A soul-stirring example in Cookham Dean

Cookham Dean was proud of the many young men who had answered the call of their country, including those who had been killed. Unusually, they also honoured the men who had volunteered, but been rejected on medical grounds.

The Roll of Honour.

It is with very mingled feelings that this paragraph is written. Cookham Dean may well be proud of its Roll of Honour, which is published again this month. Many names have been added to it, since it was issued last in April, of lads who have responded to their Country’s Call and whose names are now added to those who earlier set them such a soul-stirring example.

One name is removed from the list of the living and finds a place among the honoured dead who have given their lives for their country- Major Richard Saker, Connaught Rangers, recently attached to the 5th Batt. Australian Infantry. He took a gallant part in the action on the occasion of the landing of the Expeditionary Force at the Dardanelles, was wounded, but, after receiving surgical aid, immediately returned to the firing line and was shot down at once by an enemy sniper. Major Saker had served in the South African War and held the Queen’s Medal, with four clasps. He was in the 38th year of his age, and leaves a widow and a dear little boy to mourn his loss, to whom we offer our respectful sympathy. A Memorial Service for Captain Saker was held in Church on the Sunday after the sad news had been received, June 27th.

Since the April list was issued Major Henderson has been mentioned in despatches and promoted Lieut.-Colonel. 2nd Lieuts. Brian Lawrence (‘Dial Close’) and Russell Simmons have been promoted Lieutenants. Sergeant William Markham distinguished himself at Hill 60, near Yprès, in a gallant action and the D.C.M. (Distinguished Conduct Medal) has been conferred upon him; he merits our very heartiest congratulations this distinction. Pte. Ernest Blinko, with others in his Company, 9th County of London (Queen Victoria’s Rifles) has been offered a commission, but, after consideration, preferred to remain as he was; nevertheless, the offer itself is a compliment which onwe are certain was well deserved. Pte. Charles Piercey has been promoted Sergt., and Pte. Ernest Horne is now Corpl.

On the Supplementary List, alas, we have lost two. 2nd Lieut. Bian Lawrence (‘Mountfield,’ Maidenhead), only son of our kind friends, Mr. and Mrs. Arthur Lawrence, was killed in action on June 1st; he was only 17 years of age, but had already proved his worth a gallant, reliable officer, and was a young soldier of the greatest promise; he had endeared himself alike to his brother officers and the men under his command. The dear boy has given his life for his country, and we are proud to think that his boyhood’s days were spent in this parish; had it been possible, we would have considered it a great honour if his body could have been laid in our Churchyard. To his parents and grandfather we offer our deepest and most respectful sympathy, well knowing that life in this world can never be the same for them again. Sergent Ernest Lemmon died of wounds on May 9th; he was not known here, but for months past our prayers have been offered for him and others that God would save and defend them, and we believe that those prayers have been answered as God knows best.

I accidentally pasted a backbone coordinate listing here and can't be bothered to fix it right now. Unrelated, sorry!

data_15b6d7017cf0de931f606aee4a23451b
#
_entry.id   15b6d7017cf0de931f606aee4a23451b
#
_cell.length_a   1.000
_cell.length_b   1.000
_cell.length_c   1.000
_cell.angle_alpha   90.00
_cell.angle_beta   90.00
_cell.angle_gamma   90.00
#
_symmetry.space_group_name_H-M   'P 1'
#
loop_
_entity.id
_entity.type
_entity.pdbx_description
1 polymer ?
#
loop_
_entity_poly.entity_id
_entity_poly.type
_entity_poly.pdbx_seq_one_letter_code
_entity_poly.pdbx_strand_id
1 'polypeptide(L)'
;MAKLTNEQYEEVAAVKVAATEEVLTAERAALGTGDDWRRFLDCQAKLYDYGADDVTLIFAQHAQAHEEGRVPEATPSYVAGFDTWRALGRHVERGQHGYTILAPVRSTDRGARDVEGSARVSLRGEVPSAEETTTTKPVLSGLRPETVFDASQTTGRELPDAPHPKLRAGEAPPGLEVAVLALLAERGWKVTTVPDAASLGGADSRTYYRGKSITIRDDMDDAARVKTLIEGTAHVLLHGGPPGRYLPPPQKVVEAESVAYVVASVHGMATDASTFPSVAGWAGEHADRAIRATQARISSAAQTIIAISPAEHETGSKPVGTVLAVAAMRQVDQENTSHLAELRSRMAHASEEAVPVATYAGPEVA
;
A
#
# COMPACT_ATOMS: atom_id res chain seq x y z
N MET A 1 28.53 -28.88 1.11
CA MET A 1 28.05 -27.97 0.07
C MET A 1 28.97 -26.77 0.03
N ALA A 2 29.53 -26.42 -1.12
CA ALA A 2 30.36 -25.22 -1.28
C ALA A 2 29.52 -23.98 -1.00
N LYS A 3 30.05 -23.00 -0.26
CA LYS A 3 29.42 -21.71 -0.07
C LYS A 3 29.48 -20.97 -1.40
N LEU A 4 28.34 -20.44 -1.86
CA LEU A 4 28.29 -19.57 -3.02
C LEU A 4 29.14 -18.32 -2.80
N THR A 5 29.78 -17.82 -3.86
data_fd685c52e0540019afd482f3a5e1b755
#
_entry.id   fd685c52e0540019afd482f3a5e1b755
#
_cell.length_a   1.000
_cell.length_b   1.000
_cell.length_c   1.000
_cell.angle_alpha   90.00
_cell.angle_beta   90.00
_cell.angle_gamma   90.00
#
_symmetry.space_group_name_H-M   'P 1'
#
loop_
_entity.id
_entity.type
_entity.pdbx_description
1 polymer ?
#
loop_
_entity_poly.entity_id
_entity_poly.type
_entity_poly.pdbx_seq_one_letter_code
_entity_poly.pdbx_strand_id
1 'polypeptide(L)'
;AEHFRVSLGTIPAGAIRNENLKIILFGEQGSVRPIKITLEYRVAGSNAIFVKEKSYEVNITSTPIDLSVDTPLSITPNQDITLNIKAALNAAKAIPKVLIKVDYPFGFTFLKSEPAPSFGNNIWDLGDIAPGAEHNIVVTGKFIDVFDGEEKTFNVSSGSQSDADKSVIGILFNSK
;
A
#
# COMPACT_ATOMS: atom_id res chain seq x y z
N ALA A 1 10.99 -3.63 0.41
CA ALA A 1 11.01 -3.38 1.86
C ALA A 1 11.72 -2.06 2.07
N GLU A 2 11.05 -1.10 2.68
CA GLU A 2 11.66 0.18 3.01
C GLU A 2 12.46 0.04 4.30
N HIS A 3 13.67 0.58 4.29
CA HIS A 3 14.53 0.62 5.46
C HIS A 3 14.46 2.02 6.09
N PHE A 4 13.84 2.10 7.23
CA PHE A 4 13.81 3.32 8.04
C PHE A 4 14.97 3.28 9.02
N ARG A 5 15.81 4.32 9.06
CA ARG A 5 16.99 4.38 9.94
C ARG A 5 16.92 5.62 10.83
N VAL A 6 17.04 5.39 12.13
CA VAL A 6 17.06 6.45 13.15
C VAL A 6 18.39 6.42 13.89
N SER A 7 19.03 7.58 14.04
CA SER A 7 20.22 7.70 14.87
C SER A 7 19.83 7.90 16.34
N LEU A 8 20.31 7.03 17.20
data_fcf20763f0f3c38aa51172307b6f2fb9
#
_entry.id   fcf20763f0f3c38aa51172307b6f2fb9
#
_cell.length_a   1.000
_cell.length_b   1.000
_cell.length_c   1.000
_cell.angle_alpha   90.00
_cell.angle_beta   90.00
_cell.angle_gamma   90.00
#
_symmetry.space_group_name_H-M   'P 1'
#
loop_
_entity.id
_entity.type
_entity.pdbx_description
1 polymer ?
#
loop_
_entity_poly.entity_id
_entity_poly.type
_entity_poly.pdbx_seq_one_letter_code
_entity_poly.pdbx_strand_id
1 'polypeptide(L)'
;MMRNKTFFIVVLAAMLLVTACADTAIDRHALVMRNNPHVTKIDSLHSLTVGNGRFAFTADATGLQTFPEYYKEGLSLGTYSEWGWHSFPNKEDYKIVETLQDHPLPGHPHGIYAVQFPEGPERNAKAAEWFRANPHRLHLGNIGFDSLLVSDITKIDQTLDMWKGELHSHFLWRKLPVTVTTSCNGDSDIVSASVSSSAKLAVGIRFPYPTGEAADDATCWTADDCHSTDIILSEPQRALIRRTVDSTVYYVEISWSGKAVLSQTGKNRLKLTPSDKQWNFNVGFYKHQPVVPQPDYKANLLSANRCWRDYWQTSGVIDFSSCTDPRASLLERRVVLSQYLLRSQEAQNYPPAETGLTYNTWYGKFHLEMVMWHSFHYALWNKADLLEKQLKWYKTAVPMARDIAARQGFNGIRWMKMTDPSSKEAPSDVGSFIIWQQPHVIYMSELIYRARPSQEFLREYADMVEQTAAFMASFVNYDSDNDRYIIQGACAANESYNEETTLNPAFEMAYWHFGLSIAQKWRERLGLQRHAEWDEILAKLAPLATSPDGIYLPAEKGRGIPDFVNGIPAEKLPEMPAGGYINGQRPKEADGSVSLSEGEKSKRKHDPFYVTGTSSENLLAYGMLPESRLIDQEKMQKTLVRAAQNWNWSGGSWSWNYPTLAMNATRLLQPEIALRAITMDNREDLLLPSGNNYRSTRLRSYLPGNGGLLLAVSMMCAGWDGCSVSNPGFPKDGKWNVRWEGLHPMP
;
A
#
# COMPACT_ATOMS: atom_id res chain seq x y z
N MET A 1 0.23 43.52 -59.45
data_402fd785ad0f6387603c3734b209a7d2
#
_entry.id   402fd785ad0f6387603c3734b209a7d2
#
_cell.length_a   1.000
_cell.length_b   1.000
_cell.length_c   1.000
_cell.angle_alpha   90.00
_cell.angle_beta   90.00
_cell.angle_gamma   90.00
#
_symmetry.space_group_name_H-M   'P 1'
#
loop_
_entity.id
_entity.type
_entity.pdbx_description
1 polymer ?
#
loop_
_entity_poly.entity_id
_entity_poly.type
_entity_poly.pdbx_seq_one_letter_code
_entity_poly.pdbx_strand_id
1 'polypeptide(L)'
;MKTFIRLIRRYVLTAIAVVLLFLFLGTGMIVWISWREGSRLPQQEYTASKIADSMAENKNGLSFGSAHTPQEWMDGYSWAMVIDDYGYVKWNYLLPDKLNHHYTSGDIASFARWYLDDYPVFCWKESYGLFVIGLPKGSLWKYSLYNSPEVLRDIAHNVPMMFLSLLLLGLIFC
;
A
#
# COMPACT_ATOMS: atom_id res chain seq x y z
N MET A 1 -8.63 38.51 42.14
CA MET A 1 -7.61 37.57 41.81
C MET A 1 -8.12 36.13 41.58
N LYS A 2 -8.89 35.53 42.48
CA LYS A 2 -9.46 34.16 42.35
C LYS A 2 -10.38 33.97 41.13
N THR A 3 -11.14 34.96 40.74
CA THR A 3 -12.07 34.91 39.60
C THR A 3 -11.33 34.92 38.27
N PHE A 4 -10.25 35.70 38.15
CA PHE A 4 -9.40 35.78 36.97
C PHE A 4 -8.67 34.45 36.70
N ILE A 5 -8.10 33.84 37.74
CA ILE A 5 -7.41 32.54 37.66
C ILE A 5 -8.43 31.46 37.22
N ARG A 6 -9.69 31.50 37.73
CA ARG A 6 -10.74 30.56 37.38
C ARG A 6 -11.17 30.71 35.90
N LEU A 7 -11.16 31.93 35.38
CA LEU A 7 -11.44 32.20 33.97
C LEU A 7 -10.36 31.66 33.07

It is only right that the names of those who would otherwise have been on the Roll of Honour but for the misfortune that, after examination by Military Doctors, they have been pronounced medically unfit to join His Majesty’s Forces, should be recorded in the Magazine: – Albert Harris (nr. Dean Farm), Sidney George Hunt (Spike Hatch), Harry Jordan (Dean Farm), Alfred Luker (Orchard Cottages), James Price (Primrose Cottage), Harry West (School Cottages), have all offered themselves, all honour to them, but for the above reason could not be accepted. It may be that there are one or two more whose names have not reached me. It is most satisfactory to feel that there are very few young men in this place who are content to abide at home when a Call, such as never before, has sounded in the ears of the Nation, has been made to them. Why in their case has the Call been made to them in vain?

Cookham Dean parish magazine, July 1915 (D/P43B/28A/11)

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Cookham Dean’s roll of honour

As the year drew to a close, Cookham Dean announced the latest roll of honour of parishioners serving their country (carefully listed by rank).  Two (tragically, members of the same family) had already paid the ultimate price:

Roll of Honour
The Roll of Honour has been carefully revised, corrected and added to and it contains, it is believed, a complete list of those who have offered themselves from Cookham Dean and Pinkneys Green for the service of their country.
Major Herbert Clark – London Royal Field Artillery
Major C Crookshank – Royal Engineers
Major J Henderson – Army Ordnance Dept
Capt. Tomlinson – Cavalry Reserve of Officers
Lieut. Reginald Geard – XVth Lancers (Indian Army)
Lieut. Cecil Saunders – Royal Flying Corps
Sec. Lieut. Lawrence – North Staffordshire (Prince of Wales’) Regiment